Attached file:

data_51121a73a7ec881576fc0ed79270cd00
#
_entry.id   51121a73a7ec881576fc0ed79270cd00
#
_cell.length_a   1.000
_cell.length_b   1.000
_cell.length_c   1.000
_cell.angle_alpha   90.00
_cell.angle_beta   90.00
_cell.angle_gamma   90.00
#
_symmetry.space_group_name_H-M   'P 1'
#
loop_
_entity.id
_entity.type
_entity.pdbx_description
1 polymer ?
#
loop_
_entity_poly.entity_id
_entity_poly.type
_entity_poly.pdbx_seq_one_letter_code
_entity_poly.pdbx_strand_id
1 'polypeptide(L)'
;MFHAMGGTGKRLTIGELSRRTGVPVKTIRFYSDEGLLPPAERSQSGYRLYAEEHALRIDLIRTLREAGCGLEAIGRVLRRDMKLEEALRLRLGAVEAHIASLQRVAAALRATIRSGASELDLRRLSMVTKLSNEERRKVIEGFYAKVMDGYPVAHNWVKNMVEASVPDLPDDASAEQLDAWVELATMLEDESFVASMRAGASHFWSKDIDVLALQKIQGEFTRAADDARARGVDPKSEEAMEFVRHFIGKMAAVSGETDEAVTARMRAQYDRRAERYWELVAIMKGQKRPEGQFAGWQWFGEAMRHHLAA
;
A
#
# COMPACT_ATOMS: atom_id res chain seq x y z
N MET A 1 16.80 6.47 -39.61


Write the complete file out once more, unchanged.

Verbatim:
data_51121a73a7ec881576fc0ed79270cd00
#
_entry.id   51121a73a7ec881576fc0ed79270cd00
#
_cell.length_a   1.000
_cell.length_b   1.000
_cell.length_c   1.000
_cell.angle_alpha   90.00
_cell.angle_beta   90.00
_cell.angle_gamma   90.00
#
_symmetry.space_group_name_H-M   'P 1'
#
loop_
_entity.id
_entity.type
_entity.pdbx_description
1 polymer ?
#
loop_
_entity_poly.entity_id
_entity_poly.type
_entity_poly.pdbx_seq_one_letter_code
_entity_poly.pdbx_strand_id
1 'polypeptide(L)'
;MFHAMGGTGKRLTIGELSRRTGVPVKTIRFYSDEGLLPPAERSQSGYRLYAEEHALRIDLIRTLREAGCGLEAIGRVLRRDMKLEEALRLRLGAVEAHIASLQRVAAALRATIRSGASELDLRRLSMVTKLSNEERRKVIEGFYAKVMDGYPVAHNWVKNMVEASVPDLPDDASAEQLDAWVELATMLEDESFVASMRAGASHFWSKDIDVLALQKIQGEFTRAADDARARGVDPKSEEAMEFVRHFIGKMAAVSGETDEAVTARMRAQYDRRAERYWELVAIMKGQKRPEGQFAGWQWFGEAMRHHLAA
;
A
#
# COMPACT_ATOMS: atom_id res chain seq x y z
N MET A 1 16.80 6.47 -39.61